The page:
Friday, April 12, 2024

Peanut Pointers: March 2024

Check Soil Temperatures Before Planting

emi kimura
EMI KIMURA
Texas A&M AgriLife Extension
State Extension Peanut Specialist

The 2023 growing season was another hot and dry year in Texas. Having one drought year is tough enough, but two consecutive years of drought made our lives very difficult. Under such challenging environmental conditions and ever-increasing input costs, growers will need to spend every single dollar in the most efficient way to improve yield potential. Fundamental agronomic practices can assist in important decision making for profitable peanut production.

Although peanuts are relatively easy to establish as compared to cotton due to the larger seed size, we want to make sure the seeds are planted at the right time. Understanding the top four inches of soil temperature is critical to determine the best time for peanut planting. Optimum soil temperature for peanut germination is at least 68 degrees Fahrenheit for three consecutive days without a cold front in the forecast.

Understanding the top four inches of soil temperature is critical to determine the best time for peanut planting.

In Seminole, Texas, this can be achieved after May 1, based on past weather data. The average soil temperature in the past 10 years has been above 68.8 F after this date. In contrast, soil temperatures in the last week of April have been highly variable. The range of soil temperatures during the last week of April in 2023, five-year average and 10-year average were 58 to 72 degrees, 67.6 to 71.2 degrees and 67.6 to 76.2 degrees, respectively. Cold snaps and dry soil conditions can slow germination of peanut and cotton. The longer seeds stay in the soil, the more susceptible they become to soilborne and seedling diseases.

Before making planting decisions, check current soil temperatures for your area online at West Texas Mesonet database at https://mesonet.ttu.edu/latest-sobs. Establishment of a good stand is the first step for successful peanut production for the 2024 growing season.

Start By Addressing Known Issues

David Jordan
DAVID JORDAN
North Carolina State University
Extension Agronomist

We often see our most important challenges as the ones we experienced most recently, and in particular what happened in last year’s crop. How often does that issue translate into the growing season that is just around the corner? We probably know the answer, or at least mine would be, not all that often. But, we will do things to keep that problem from being a problem again regardless of how often it will happen.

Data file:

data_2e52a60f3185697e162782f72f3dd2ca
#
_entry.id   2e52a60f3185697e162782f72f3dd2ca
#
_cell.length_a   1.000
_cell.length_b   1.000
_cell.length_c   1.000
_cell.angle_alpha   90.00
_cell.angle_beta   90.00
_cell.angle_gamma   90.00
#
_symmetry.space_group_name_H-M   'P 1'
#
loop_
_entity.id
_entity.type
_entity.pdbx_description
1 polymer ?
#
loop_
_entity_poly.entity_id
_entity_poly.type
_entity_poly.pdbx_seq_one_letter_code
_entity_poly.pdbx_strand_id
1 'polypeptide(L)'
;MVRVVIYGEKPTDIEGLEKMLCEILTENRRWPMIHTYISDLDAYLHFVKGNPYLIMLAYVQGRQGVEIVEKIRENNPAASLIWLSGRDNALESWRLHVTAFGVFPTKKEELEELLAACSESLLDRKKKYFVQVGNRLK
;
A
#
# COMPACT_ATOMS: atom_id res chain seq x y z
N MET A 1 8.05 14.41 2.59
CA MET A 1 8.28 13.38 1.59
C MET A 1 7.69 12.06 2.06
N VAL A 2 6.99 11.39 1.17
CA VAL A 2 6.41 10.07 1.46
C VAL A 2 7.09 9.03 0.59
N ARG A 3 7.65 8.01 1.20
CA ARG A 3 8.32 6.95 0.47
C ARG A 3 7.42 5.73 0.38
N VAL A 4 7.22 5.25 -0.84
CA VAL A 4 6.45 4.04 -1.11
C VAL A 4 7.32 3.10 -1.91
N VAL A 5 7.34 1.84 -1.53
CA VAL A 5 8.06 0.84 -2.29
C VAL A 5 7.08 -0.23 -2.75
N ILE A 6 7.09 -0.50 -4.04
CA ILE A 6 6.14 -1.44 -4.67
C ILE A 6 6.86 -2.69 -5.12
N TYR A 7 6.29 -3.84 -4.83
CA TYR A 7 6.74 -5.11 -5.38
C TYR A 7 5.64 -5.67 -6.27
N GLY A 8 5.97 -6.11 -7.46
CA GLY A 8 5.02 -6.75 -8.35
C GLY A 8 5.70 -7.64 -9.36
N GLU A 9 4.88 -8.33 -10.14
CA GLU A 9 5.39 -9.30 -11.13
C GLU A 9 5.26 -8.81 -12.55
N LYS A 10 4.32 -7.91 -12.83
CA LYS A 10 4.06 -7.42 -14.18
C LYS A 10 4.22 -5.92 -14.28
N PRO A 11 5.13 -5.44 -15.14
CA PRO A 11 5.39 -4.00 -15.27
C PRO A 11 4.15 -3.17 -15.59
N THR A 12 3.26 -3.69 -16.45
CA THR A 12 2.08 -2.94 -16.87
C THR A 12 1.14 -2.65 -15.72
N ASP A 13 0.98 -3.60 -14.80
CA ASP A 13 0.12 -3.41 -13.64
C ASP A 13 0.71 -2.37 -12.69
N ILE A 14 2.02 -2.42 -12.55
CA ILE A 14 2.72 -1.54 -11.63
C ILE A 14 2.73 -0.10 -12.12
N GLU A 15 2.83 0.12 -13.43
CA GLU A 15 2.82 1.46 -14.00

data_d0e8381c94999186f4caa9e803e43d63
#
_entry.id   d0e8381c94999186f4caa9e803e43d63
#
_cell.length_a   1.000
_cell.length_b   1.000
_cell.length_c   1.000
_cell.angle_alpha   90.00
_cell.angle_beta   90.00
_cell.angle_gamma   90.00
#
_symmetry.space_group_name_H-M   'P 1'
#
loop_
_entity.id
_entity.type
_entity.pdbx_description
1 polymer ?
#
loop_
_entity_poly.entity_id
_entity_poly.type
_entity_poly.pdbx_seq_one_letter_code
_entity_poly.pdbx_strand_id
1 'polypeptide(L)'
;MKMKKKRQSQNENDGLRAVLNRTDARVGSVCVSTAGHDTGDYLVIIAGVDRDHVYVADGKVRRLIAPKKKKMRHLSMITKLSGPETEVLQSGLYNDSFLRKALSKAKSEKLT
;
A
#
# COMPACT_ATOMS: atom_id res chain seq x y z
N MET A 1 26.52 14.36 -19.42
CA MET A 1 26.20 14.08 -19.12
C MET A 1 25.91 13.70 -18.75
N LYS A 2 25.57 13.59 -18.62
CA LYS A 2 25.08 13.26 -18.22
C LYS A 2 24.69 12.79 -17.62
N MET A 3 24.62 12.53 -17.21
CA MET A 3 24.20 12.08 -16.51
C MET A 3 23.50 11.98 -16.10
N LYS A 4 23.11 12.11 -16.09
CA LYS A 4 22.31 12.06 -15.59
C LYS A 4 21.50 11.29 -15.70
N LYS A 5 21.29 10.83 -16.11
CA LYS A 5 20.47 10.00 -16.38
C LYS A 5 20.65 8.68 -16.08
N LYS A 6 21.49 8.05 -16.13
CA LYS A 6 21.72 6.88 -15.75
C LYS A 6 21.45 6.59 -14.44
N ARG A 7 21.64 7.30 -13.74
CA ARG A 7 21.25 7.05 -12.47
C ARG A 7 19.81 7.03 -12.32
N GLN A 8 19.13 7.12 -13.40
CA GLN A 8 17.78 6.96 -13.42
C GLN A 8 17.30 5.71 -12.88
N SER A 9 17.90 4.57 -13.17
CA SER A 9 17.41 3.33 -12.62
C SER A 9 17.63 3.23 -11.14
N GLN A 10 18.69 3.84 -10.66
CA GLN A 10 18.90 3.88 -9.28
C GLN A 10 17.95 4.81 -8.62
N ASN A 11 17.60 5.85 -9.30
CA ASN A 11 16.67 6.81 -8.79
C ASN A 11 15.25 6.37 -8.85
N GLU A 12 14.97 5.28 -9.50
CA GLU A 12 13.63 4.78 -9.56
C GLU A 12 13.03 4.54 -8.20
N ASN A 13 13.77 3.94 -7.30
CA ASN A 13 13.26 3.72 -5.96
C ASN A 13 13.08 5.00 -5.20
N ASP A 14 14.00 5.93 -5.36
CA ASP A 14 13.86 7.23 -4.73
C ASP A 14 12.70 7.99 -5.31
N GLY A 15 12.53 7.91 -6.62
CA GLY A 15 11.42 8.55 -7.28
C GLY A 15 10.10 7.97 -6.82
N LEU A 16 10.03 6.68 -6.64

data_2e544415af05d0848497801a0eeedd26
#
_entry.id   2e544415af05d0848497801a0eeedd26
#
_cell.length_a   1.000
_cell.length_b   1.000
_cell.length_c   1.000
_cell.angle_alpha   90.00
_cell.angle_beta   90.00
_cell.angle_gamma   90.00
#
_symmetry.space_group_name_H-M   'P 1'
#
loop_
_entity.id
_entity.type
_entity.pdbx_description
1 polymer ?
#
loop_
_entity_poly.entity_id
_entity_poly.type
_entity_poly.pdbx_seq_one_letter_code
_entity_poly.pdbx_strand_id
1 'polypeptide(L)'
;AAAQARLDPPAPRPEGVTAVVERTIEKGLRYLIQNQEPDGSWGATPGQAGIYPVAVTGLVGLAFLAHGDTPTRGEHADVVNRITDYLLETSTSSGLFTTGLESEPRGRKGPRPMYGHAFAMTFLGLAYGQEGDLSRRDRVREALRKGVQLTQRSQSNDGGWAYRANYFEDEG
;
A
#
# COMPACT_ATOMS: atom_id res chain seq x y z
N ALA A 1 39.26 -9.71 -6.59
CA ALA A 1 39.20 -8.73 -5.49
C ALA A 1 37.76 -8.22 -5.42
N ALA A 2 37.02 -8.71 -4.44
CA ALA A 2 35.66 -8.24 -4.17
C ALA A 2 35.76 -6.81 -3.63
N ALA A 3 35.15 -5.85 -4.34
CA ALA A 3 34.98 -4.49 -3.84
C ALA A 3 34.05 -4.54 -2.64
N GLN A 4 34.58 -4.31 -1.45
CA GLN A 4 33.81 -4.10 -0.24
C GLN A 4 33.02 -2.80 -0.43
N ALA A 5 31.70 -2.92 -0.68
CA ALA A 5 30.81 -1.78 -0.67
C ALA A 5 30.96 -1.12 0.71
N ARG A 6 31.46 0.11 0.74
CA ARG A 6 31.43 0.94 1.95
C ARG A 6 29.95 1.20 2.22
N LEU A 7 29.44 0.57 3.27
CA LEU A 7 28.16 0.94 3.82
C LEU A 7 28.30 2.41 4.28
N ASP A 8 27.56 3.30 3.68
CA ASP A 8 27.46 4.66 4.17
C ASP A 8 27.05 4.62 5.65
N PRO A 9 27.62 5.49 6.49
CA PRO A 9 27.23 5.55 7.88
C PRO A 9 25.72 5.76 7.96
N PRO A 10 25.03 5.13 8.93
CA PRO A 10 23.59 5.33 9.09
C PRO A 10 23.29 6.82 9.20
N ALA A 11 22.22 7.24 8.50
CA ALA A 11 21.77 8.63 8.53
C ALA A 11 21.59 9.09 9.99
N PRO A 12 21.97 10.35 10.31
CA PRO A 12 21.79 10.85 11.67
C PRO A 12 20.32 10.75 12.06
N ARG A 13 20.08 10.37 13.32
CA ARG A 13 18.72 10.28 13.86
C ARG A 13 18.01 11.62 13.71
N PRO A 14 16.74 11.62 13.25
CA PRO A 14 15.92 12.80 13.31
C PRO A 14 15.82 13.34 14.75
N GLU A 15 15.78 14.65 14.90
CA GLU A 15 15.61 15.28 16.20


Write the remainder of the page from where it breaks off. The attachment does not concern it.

Of course, some things are relatively constant. In the V-C region, we know each year we have predictable populations of weeds in our fields, and that we will have significant injury from thrips if we don’t apply insecticide when we plant. We also know that response to soil acidity (pH), fertilizer and inoculants for nitrogen fixation is consistent from year to year. Of course, leaf spot is a common denominator, and we know digging date matters.

It is more important than ever before to consider the risks of each practice we put in place and think about what we need to do from a preventive standpoint versus what we can do from a reactive standpoint.

On the other hand, the presence of certain pests and a positive return on some practices are less predictable going into the season. We know that some factors — soil characteristics, weather patterns, planting dates and varieties — create greater risk than others. However, we don’t know exactly how the season will play out until it happens.

2023 was a unique season for peanut production. May and early June were about as cold as most folks can remember.

We had a cool snap in late September that delayed or stopped further pod maturation, and then October seemed cooler than the new normal followed by a hard freeze on Nov. 2 in the upper V-C region. All of this occurred with the backdrop of the warmest year on record worldwide, according to some measures. It seemed like for about a decade, temperatures in September were about like August. But in two of the past three growing seasons, we had a cool snap around Sept. 20 that slowed the pace of pod maturity in a major way.

Large swings in weather from year-to-year and region-to-region are a part of the new norm. And those swings are related to a planet that has experienced changes in climate that are less predictable, with more extremes, due in large part to a warming planet. This brings in more risk to our production of peanuts because of the unpredictable nature of our growing seasons. A big question is, can we successfully manage our crop knowing that some of the principles we have relied on in the past are likely to be less effective or at least less effective at times than they used to be? For example, when will pests become more of an issue in the cropping cycle? How does planting date play into that estimation? These two questions have always played a major role in our decision-making process, but there seems to be more unknowns because of the unpredictable weather now than in the past.